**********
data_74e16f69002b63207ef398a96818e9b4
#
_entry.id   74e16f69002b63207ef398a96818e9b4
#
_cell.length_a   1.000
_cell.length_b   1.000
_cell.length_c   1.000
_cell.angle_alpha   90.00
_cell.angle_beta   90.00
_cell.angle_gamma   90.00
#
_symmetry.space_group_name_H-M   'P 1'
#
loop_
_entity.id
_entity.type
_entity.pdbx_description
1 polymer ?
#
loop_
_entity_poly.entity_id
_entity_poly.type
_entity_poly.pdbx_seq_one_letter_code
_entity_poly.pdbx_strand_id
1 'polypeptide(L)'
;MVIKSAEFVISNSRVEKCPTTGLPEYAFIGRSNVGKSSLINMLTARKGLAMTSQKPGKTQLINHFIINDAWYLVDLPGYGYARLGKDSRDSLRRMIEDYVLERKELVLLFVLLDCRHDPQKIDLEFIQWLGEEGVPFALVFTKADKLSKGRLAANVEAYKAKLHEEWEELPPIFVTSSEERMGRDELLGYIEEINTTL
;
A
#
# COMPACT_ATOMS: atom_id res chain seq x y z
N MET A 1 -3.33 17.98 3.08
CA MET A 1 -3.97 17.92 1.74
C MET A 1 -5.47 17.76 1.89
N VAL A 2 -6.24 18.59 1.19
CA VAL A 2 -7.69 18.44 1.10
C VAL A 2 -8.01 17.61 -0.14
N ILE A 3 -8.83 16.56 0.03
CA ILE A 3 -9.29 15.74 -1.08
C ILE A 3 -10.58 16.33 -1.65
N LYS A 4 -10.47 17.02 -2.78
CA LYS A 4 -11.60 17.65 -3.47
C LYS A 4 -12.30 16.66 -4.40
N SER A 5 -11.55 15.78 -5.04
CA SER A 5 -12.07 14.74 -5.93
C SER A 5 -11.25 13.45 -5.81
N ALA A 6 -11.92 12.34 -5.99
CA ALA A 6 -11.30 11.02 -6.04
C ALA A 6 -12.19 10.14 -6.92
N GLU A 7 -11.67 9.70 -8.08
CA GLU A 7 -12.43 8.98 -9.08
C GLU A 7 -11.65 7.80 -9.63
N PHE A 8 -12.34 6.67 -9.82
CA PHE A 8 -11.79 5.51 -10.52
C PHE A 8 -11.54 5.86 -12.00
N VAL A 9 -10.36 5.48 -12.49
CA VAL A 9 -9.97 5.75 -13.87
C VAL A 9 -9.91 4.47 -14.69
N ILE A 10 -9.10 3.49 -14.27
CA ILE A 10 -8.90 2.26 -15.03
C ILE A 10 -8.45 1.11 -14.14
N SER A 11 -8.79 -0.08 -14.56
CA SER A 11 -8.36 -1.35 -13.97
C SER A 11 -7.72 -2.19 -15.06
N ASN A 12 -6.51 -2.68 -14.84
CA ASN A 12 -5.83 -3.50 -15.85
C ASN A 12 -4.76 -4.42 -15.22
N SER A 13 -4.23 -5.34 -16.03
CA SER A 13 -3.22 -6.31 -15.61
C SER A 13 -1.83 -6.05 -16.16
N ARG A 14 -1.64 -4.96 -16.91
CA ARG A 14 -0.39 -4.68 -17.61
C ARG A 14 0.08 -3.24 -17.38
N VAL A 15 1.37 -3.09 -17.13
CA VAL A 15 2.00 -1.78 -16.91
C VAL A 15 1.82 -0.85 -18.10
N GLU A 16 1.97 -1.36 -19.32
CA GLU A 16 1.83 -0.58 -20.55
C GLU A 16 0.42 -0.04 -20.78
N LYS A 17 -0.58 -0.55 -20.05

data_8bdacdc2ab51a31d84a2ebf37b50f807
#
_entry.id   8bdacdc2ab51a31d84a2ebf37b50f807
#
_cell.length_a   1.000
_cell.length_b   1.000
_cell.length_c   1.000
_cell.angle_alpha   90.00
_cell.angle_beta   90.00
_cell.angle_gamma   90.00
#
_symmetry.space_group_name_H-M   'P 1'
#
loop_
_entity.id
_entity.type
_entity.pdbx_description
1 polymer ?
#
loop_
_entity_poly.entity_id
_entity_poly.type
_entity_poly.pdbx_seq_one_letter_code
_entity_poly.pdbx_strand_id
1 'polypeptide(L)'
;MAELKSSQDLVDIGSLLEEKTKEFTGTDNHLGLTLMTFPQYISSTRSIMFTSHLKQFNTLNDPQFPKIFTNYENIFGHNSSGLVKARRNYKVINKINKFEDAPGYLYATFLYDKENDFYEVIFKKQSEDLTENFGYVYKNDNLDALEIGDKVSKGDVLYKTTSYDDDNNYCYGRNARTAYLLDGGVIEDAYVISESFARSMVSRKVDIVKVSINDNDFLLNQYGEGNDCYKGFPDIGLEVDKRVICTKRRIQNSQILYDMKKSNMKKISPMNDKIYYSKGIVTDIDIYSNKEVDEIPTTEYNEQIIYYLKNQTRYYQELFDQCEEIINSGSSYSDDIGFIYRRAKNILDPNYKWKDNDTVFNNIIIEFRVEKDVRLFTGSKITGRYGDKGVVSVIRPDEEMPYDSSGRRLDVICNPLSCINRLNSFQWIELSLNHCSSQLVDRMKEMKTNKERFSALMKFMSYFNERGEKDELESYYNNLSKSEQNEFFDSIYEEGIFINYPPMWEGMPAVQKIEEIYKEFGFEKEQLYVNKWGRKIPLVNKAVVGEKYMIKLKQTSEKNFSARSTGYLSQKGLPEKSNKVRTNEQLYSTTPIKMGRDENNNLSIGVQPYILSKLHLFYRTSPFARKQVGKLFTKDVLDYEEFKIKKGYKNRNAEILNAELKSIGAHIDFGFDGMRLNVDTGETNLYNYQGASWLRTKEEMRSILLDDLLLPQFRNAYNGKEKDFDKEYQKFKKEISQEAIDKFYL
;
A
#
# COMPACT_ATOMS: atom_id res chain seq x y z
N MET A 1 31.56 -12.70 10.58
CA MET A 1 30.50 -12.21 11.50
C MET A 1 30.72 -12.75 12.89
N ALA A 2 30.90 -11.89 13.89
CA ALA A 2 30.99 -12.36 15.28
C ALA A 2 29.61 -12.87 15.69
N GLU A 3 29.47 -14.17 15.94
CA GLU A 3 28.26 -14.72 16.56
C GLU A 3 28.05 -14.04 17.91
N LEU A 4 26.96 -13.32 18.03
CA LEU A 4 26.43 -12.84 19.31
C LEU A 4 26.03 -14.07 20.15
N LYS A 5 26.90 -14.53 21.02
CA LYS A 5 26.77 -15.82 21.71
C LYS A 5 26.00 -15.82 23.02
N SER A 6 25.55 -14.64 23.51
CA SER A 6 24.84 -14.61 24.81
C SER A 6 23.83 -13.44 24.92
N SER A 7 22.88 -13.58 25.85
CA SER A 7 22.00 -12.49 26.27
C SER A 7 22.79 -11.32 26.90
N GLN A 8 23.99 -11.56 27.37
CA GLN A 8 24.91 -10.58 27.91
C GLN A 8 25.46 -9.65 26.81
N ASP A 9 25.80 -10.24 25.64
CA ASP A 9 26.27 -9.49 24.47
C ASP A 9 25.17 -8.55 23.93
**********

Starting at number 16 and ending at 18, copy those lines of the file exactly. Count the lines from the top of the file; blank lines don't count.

_entity.type
_entity.pdbx_description
1 polymer ?